Will it happen in 3 years?  I'm not sure.  The city could find something else to sell, or lease back, or hold a hunkering large bake sale for that matter, forestalling the inevitable for a bit longer.  In the end though, the gravity of Scranton's finances, where far more is spent than which is taken in, will force this issue to come to a boil.

Gloom and doom?  Hardly.  More like a reality that successive city mayors and council members have patently ignored for decades.

Mark my words:  this will not end well.

Tuesday, August 26, 2014

High Anxiety

As I write this I am operating on maybe two hours of what would best be described as "low grade" sleep.  My stomach feels like it is becoming a super-massive black hole.  My neck is sore.  What's it all about?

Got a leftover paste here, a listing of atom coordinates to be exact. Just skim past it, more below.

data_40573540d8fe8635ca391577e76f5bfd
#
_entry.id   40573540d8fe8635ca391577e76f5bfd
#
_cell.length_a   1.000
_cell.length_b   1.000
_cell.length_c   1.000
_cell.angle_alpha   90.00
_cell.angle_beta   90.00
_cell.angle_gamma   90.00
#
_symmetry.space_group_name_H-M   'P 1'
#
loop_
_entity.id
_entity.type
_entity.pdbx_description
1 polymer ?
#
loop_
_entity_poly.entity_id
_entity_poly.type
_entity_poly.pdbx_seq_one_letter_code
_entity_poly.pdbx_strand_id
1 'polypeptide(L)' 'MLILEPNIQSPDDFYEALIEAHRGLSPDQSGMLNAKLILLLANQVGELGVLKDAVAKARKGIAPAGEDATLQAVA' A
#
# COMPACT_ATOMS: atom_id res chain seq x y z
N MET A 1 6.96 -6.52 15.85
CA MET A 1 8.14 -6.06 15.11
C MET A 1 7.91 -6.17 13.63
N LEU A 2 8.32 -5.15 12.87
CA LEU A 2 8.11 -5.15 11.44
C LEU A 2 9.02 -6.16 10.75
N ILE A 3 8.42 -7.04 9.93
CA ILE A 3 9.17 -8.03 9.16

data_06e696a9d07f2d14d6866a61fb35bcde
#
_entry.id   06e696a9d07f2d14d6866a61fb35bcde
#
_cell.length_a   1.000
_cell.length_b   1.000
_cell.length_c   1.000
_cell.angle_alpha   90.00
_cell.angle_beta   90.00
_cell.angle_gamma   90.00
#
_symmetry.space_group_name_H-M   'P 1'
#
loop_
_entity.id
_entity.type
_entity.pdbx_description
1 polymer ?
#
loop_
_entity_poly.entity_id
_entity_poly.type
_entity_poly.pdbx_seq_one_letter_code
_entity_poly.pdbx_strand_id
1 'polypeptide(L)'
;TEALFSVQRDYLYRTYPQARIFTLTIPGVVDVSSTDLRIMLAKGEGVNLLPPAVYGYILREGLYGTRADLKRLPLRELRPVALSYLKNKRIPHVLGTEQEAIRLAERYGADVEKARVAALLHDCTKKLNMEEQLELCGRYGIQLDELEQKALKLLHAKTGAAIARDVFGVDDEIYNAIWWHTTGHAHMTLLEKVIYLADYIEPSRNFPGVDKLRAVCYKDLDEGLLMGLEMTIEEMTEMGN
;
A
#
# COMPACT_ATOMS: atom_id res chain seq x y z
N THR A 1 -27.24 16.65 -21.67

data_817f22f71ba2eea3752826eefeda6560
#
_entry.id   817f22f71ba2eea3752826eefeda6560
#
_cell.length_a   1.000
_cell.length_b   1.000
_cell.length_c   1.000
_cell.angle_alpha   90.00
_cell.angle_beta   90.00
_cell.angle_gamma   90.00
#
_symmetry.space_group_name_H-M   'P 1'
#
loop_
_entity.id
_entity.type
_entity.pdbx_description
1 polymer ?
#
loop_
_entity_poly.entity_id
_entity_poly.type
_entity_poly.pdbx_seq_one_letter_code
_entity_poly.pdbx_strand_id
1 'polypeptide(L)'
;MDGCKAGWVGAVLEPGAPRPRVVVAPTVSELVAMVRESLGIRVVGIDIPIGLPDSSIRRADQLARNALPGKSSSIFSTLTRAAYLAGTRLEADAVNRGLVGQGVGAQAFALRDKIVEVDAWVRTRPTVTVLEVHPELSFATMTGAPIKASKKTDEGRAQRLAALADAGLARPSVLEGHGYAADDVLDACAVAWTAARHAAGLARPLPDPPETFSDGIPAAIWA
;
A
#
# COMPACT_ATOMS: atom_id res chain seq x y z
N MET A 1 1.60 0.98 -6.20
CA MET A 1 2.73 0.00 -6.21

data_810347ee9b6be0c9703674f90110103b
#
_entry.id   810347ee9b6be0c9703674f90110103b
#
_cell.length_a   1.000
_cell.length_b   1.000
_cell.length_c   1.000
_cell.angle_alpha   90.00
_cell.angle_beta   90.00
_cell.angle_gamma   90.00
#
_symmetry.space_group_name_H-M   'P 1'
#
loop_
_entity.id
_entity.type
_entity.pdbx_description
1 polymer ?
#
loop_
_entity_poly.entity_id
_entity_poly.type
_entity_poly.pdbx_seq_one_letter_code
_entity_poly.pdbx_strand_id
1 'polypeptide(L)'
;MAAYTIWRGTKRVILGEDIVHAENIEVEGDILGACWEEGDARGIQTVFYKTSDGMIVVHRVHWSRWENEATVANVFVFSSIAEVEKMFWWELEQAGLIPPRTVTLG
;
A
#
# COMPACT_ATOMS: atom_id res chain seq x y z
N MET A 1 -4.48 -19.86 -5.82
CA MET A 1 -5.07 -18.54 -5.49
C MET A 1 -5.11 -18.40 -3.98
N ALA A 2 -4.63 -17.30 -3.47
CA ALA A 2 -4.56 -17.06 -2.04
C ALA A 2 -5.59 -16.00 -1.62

High anxiety.

I am embarking on a new endeavor, and after my first experience I am feeling like I was just told I have three months to live.  It's all so horribly, horribly illogical; I don't feel well and I loathe the fact that I can't really articulate why I don't feel well.  

What if I can't do this?

What if I fail?

Who will be disappointed?

What if I embarrass myself?

What if I'm not as good as others think?

What if doing this takes up all of my free time?

I could go on and on and on, and the questions wouldn't make any more sense.  Yes, even I know the answers to the above questions:

Q: What if I can't do this?
A:  In fact I can.  Others have and I can too.

Q: What if I fail?
A:  There isn't a "fail" here, there is only a "try".  If it ends up not working out, then so be it.